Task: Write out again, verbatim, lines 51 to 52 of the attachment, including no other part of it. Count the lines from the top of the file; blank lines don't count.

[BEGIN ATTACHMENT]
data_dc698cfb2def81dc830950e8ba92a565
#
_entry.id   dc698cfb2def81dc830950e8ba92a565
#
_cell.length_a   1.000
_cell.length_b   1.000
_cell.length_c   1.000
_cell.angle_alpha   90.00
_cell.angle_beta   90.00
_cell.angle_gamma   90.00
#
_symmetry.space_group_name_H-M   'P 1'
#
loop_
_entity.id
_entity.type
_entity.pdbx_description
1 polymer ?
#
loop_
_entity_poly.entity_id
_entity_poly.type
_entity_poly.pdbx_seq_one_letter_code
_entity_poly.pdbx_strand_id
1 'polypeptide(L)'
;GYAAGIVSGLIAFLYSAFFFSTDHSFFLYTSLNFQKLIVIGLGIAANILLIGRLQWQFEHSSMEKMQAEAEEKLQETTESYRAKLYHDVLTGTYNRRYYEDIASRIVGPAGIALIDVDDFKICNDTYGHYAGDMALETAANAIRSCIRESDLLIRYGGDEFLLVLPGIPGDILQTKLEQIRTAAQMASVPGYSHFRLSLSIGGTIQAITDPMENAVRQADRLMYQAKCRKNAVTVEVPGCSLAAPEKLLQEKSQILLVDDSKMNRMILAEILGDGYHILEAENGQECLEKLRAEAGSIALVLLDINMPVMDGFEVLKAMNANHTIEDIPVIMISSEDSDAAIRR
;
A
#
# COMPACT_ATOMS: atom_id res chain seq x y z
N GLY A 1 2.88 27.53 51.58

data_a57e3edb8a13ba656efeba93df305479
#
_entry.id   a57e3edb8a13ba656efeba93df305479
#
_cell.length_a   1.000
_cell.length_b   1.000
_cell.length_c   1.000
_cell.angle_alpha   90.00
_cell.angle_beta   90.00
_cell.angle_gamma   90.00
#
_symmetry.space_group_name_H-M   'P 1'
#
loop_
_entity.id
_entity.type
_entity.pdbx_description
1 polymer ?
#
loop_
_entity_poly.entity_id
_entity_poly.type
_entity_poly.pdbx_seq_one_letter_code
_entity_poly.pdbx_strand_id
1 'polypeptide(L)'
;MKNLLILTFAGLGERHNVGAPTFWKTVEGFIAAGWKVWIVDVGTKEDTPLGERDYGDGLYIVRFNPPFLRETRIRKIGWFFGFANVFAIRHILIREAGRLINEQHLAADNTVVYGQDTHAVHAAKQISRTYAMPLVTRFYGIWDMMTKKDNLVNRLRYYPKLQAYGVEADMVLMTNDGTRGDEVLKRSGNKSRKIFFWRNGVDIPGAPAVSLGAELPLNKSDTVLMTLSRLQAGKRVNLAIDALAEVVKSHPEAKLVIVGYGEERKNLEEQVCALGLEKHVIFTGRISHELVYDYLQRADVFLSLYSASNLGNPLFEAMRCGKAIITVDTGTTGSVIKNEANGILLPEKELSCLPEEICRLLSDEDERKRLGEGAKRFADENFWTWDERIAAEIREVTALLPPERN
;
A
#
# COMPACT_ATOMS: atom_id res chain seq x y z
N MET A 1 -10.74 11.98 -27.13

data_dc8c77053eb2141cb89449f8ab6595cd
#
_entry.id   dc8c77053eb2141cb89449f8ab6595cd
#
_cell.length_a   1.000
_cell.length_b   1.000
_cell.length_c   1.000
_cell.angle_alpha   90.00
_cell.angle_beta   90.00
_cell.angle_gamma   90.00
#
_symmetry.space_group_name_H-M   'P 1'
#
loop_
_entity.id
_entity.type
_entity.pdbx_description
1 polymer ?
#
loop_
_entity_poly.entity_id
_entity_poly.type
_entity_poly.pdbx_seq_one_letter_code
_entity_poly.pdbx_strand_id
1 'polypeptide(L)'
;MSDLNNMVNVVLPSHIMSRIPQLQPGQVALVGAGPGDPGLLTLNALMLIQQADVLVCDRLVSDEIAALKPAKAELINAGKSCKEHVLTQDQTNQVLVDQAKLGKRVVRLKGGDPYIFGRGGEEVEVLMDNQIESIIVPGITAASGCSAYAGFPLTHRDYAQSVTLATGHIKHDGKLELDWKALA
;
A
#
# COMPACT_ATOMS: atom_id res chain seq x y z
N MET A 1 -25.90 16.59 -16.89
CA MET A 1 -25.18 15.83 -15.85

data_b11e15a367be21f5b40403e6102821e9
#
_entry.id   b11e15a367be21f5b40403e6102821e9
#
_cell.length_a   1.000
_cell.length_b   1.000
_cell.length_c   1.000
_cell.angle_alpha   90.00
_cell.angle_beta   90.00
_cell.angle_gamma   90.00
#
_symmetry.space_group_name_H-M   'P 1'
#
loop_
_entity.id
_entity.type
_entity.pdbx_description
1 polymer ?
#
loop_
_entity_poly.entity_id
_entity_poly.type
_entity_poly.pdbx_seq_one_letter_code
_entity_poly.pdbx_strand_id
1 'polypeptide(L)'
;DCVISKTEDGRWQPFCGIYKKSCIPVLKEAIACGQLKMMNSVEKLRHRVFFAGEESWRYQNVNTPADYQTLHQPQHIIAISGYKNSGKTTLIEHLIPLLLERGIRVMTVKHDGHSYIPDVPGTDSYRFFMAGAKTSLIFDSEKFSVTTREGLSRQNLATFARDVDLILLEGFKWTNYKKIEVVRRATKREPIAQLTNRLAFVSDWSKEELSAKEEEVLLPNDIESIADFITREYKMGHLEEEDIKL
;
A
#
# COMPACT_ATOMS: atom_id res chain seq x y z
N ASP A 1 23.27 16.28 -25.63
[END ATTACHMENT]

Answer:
loop_
_entity_poly.entity_id